02 heure étéDo you know why last Saturday night was a special one in France?

Time was ripe for "l'heure d'été", summer-time.

So, we had to hurry up and move our clocks an hour forward. And suddenly right in the middle of the night, it's not 2 o'clock but 3 o'clock!

And Mary PINET who regularly contributes to the blog is going to have more about this. It's called "Of clocks and cabers"

But don't worry, it doesn't make any change for caber-tossers.

Whether it is" l'heure d'hiver", winter-time or "l'heure d'été", summer-time, everybody knows that their favourite time for is "twelve o'clock"!

And they always prove it in Bressuire for the Highland Games

They all dream about it, just like Xavier TATIBOUET, the Frenchie (photo Thierry TURC).

lancer tronc Thierry Turc

Of clocks and cabers by Mary PINET
"If you are anything like me, you are still adjusting to wintertime. So when the early morning light wakes you up, here is something for you to ponder.

Given that the Highland Games traditionally take place in the summer months, what do they have in common with March and October?

Answer: time, which is of the essence for all three.

Indeed, at the end of March, the clocks go forward in readiness for the summer when the French are two hours ahead of the sun and the British one hour.

The Brits in sync with the sun

Then in October, the clocks go back for winter which means the French are just one hour ahead of the sun and the Brits (just like Cabertoss World champion Scott RIDER on Thierry TURC's flip-book) are actually in sync with that bright star.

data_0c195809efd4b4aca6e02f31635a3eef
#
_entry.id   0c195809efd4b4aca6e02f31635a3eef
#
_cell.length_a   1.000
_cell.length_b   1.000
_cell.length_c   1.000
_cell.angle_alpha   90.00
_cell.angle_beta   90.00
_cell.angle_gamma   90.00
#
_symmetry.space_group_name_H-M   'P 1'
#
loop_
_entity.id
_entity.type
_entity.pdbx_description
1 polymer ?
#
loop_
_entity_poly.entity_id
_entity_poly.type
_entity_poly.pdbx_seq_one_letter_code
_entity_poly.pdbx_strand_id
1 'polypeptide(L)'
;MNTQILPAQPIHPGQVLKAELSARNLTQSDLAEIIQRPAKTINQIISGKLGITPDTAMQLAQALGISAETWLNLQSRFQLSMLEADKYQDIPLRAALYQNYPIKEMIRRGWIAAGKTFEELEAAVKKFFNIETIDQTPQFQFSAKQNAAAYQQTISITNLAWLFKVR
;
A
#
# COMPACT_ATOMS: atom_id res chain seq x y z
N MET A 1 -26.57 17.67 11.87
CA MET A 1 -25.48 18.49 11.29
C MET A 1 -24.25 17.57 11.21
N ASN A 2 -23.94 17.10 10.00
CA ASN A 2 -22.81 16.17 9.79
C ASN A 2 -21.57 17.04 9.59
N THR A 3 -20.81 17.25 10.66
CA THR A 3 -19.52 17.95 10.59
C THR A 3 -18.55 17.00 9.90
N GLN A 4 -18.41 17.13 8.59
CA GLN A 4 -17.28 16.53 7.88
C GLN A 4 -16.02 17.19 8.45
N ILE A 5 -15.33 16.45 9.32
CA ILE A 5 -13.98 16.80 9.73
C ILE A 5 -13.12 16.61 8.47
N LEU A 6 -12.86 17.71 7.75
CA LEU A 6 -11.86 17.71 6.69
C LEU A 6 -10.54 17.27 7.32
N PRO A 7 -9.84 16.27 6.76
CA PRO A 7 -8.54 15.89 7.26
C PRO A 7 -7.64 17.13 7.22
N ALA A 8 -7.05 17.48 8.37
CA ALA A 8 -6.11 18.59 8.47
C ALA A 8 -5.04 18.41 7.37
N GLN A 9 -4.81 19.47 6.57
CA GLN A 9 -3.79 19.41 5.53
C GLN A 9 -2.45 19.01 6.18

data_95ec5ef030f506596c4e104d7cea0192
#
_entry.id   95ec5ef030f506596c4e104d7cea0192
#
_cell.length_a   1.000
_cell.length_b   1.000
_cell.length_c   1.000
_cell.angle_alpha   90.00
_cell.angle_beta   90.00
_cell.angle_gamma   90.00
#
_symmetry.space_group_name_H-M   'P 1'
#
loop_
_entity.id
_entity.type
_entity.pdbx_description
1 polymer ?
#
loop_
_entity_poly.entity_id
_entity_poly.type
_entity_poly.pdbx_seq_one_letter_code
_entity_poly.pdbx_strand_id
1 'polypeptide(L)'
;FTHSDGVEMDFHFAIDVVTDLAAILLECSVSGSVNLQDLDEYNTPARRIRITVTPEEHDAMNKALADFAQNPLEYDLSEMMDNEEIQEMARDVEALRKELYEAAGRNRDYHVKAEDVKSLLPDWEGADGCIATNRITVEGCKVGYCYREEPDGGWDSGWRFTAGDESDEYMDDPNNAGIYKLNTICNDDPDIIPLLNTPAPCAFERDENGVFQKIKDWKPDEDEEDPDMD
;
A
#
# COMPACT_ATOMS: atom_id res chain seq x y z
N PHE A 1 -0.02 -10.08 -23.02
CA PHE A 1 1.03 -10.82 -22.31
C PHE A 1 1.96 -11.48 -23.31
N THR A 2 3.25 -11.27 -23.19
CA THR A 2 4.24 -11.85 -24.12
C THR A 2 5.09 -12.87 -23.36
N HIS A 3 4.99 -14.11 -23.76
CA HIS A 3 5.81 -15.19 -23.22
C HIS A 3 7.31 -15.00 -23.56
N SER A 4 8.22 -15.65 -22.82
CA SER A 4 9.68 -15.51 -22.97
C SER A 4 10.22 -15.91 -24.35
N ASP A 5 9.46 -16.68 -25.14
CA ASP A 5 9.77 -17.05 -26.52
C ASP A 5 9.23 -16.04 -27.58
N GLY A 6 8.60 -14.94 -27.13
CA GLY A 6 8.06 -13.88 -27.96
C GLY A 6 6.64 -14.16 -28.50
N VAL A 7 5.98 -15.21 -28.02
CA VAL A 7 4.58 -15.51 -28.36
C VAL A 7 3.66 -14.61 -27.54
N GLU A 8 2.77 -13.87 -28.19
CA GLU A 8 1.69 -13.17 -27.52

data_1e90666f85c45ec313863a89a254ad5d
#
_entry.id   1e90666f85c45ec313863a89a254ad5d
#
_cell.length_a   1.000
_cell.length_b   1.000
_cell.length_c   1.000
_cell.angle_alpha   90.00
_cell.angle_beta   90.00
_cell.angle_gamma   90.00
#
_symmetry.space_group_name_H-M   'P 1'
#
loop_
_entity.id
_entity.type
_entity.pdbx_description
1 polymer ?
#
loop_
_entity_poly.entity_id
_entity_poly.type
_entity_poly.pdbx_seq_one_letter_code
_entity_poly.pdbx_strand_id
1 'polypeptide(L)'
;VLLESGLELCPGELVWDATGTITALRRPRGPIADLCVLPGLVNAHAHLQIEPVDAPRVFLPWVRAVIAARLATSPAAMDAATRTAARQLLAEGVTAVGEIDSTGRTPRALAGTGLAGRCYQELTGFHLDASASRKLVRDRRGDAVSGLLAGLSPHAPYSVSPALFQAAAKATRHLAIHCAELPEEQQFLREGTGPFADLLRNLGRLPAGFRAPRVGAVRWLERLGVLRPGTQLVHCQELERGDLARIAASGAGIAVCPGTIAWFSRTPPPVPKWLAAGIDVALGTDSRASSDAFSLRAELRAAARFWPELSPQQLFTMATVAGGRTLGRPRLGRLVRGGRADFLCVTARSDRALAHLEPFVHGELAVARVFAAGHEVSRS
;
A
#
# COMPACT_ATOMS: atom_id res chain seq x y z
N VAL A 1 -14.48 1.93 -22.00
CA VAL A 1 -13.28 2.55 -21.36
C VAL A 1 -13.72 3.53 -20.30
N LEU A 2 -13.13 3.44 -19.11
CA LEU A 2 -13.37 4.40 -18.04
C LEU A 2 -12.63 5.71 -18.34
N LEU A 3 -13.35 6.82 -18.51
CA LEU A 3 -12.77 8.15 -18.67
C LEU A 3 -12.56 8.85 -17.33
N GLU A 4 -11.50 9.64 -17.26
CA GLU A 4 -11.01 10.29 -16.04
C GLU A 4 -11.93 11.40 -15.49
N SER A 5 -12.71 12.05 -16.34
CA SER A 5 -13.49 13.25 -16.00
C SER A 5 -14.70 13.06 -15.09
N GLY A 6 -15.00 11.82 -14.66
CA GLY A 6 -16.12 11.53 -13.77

lancer tronc tt
The question of time, by the way, is just one of the issues on which France and Great Britain beg to differ!

But the Highland Games caber tosser (Scott RIDER on the photo by Marie-Claire GIRAUD) has no time for such time differences.

AJEF-MCG-183Be it winter or summer, one o'clock or two o'clock, only one time matters and that is twelve o'clock.

That much sought-after caber position when, tossed and turned, the caber lands in perfect alignment with the tosser. (Whoops! that sounds a bit rude - no offence meant)

Twelve o'clock or high noon when the sun is at its zenith and the caber tosser at his best - whatever his nationality and whichever country he is in.

Spring and Fall

And if you have trouble deciding whether the clocks are to be put back or forward, if you lie in bed tossing and turning like a veritable caber when the critical weekend arrives, here's a seasonal tip to help you out: in March the clocks spring forward and in October they fall back.

I know, I know, "fall" is an Americanism but are you caberble of doing better?

Thanks, Mary! You gave us a very good time...
Alain CADU

The original article in French: Changement d'heure et midi pile: caber est-il?